Clean up those secateurs for a decent
bit of winter pruning
To non-gardeners it may not be obvious, but autumn can be one of the busiest times of year in the garden, and pruning is one of the most important tasks of the season.
There are many trees and shrubs that need pruning or renovating in their dormant period if they are to avoid stress and recover before growth begins again in spring.
Left unpruned, deciduous trees and shrubs can become leggy and unattractive, with soft and top fruit becoming unproductive and susceptible to disease.
When carrying out your pruning it is really important to use clean sharp tools that will not leave any jagged edges that could prove an easy entry for infection.
The honey-coloured fruiting bodies of honey fungus (Armillaria spp) (image: Wikimedia Commons)
Honey fungus or Armillaria are a group of parasitic fungi. They attack trees, shrubs and woody perennials, and are one of the most destructive fungal diseases in the UK.
They are also among some of the biggest living organisms in the world, their underground networks often covering many miles and living for up to a thousand years.
It is so successful because, unlike most parasites that rely on keeping their hosts alive in order to extract nutrients, it can kill its host and continue living on the decaying matter for many years. Watch our video on how to diagnose honey fungus
The fungi spread by long reddish brown root-like rhizomorphs that live close to the surface of the soil.
They attach themselves to the root collar of woody plants, killing off the root systems leaving the host unable to absorb nutrients and water. You can watch our video on how to diagnose honey fungus
Help us reinstate the British landscape as it was in Constable's day. From this week Ashridge Nurseries (which is launching a campaign to Give an Elm a Home) is selling the first elm tree available in the UK that is truly resistant to Dutch Elm disease.
Morfeo elm trees have been tested since 1994 and are available in the UK exclusively from us in extremely limited numbers this year. You can be one of the first 250 people to plant an elm that will help put the countryside back the way it was. Growing at about 1 metre a year, these trees will quickly make an impact. For those of us who remember the countryside before Dutch Elm disease struck, it will be a very welcome change.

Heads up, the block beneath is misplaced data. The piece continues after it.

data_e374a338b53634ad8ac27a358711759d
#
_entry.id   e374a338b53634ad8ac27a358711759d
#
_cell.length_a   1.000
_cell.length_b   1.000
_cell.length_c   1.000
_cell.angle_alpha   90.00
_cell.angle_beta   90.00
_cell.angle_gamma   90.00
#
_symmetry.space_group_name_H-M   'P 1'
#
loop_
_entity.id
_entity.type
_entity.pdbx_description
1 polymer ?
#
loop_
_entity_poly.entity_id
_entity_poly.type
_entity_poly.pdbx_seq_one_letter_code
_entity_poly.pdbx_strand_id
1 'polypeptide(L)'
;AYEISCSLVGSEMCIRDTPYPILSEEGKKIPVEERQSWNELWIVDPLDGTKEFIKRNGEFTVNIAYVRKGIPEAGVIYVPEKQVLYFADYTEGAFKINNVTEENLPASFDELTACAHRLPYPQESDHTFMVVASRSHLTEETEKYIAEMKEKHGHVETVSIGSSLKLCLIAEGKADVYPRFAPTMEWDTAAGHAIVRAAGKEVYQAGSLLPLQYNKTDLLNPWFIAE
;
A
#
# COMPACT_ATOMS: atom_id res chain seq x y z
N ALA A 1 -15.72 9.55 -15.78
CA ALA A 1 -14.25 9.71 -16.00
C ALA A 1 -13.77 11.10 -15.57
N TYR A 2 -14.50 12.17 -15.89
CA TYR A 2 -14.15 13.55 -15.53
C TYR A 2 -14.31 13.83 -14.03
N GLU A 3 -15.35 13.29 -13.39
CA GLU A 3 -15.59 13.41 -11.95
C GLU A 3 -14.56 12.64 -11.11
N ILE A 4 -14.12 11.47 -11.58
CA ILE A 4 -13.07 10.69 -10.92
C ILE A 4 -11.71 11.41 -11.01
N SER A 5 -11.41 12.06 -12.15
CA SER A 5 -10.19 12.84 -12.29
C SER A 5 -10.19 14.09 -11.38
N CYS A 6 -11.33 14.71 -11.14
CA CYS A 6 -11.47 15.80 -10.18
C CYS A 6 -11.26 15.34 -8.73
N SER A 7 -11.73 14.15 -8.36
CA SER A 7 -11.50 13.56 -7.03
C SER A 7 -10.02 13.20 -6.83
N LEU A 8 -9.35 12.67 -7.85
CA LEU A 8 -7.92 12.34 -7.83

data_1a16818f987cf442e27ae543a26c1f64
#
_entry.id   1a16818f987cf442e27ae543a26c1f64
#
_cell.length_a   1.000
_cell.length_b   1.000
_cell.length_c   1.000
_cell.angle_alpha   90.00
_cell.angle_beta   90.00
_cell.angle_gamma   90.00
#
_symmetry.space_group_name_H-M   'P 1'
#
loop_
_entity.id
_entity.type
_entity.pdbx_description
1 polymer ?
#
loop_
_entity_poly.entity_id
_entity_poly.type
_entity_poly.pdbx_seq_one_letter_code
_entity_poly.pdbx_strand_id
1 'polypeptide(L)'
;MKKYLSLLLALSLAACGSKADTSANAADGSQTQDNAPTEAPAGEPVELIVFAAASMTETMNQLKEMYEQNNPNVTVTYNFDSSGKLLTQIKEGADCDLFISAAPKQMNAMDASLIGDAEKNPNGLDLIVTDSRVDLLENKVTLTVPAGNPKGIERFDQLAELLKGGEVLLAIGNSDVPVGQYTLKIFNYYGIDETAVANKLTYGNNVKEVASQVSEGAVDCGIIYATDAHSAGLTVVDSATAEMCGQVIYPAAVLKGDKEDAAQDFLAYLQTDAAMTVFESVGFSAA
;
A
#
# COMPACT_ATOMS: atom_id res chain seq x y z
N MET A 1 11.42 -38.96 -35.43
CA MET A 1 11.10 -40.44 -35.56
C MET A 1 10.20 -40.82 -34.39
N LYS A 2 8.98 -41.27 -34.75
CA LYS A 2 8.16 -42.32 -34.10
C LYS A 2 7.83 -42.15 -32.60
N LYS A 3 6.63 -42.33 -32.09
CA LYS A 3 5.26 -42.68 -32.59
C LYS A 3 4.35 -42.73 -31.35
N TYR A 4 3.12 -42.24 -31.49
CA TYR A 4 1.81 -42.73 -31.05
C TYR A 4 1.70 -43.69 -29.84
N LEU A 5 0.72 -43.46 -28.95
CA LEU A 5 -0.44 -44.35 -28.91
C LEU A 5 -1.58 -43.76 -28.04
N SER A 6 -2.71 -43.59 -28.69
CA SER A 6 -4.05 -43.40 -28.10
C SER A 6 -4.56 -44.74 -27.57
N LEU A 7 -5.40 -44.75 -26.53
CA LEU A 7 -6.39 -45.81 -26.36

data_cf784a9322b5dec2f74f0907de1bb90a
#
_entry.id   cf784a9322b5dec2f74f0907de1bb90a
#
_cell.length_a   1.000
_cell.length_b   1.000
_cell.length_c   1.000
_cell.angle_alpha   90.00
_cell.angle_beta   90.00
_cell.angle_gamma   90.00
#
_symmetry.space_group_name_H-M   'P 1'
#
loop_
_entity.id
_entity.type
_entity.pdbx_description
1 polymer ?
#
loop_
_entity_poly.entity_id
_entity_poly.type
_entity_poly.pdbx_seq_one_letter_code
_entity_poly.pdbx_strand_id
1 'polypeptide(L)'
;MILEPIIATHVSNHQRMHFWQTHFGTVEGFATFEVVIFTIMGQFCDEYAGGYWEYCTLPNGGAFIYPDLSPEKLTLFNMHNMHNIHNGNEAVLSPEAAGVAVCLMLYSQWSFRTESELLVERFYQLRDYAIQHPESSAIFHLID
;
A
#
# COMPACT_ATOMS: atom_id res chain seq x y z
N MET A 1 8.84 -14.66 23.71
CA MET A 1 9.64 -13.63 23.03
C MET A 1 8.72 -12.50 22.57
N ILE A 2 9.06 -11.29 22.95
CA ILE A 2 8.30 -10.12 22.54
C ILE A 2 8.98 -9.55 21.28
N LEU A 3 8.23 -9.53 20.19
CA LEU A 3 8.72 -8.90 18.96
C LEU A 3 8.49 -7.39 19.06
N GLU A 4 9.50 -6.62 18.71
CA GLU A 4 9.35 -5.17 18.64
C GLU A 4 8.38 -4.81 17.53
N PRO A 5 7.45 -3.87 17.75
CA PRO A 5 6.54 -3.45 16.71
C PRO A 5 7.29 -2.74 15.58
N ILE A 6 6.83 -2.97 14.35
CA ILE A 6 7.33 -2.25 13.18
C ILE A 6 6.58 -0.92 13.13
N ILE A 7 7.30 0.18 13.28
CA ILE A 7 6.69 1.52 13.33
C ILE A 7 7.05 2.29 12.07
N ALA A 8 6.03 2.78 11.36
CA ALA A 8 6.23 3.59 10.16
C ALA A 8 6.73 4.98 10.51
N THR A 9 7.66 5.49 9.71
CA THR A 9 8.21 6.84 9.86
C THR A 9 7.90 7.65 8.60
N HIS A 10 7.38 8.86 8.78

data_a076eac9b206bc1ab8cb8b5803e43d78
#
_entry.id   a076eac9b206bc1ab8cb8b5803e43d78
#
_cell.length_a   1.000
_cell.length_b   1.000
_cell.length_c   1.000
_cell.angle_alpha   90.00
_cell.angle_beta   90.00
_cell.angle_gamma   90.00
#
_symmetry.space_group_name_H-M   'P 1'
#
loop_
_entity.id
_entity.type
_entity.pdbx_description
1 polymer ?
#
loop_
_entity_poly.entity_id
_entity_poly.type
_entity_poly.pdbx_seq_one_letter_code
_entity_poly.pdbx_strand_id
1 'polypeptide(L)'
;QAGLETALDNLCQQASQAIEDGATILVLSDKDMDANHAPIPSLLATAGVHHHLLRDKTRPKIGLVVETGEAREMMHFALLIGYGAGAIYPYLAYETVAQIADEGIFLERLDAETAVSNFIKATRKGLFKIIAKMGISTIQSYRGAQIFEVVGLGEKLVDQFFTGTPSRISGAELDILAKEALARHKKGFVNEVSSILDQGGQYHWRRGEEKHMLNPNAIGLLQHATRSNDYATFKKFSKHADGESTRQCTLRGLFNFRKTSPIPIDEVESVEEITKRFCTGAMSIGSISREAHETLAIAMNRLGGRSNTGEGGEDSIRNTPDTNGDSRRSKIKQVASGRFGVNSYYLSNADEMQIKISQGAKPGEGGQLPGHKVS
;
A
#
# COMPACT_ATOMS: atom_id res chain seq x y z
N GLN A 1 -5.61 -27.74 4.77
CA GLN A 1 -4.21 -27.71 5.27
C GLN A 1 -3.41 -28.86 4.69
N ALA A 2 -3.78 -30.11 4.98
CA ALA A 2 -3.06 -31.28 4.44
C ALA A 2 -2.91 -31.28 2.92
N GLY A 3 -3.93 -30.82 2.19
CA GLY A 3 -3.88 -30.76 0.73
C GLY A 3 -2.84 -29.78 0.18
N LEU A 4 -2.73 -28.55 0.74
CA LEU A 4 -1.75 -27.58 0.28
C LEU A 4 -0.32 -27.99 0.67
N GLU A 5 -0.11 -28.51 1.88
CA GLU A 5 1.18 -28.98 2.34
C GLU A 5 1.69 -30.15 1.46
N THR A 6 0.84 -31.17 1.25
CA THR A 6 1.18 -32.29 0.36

There are organic alternatives to rose pest and
disease control – including growing garlic!
Roses, apart from being beautiful are also probably the most loved flower in British gardens - and one of the most useful.
Rose petals are commonly harvested for use in cosmetics, dried for pot pourri, or added to jams, syrup or water for flavour. You can also crystallise them for use as cake decorations.
Rose hips contain more vitamin C gram-for-gram than oranges with even higher levels in the older heritage varieties. They can be used in jams, syrups and soups or just left on the plant as winter food for birds.
Further to our earlier post on ash dieback disease, we can now provide more images and information from the University of Vienna on the symptoms of the Chalara fraxinea infection of ash trees.
In addition, again from University of Vienna, we have a video of the release of fungal spores from ash twigs infected with the reproductive stage of C. fraxinea, called Hymenoscyphus pseudoalbidus. It is this trumpet-shaped mushroom stage that we may see develop in the UK in spring 2013, and it is the prevention (or at least limitation) of this stage that needs to remain in sharp focus.
Images by kind permission of Thomas Kirisits, Josef Wampl, Christian Freinschlag, Katharina Kräutler and Michaela Matlakova of the Institute of Forest Entomology, Forest Pathology and Forest Protection (IFFF), Department of Forest and Soil Sciences, University of Natural Resources and Life Sciences, Vienna (BOKU), Vienna, Austria
Since infected ash saplings were found at Buckingham Nurseries at the beginning of 2012 the UK ash die back crisis has reached fever pitch, with many column inches devoted to both blame and cure. With such media attention, it’s no surprise that anyone with an ash tree on their land (or even near it) is starting to worry.
Raking up garden might not be your favourite task, but if you want to be sure of protecting your plants from nasty diseases and persistent pests, it's an absolute essential.
Autumn has arrived in style, with some wonderful colours gracing garden and countryside alike.
And as the leaves start to fall, with a few exceptions they should be raked up and composted, and used to improve your soil in the future. Unfortunately, there may be some leaves that will need to be either burned, or disposed away from the garden.
Ash die back is caused by a fungus, Chalara fraxinea (C. fraxinea). It is a serious, potentially fatal disease affecting ash trees.
The early symptoms are: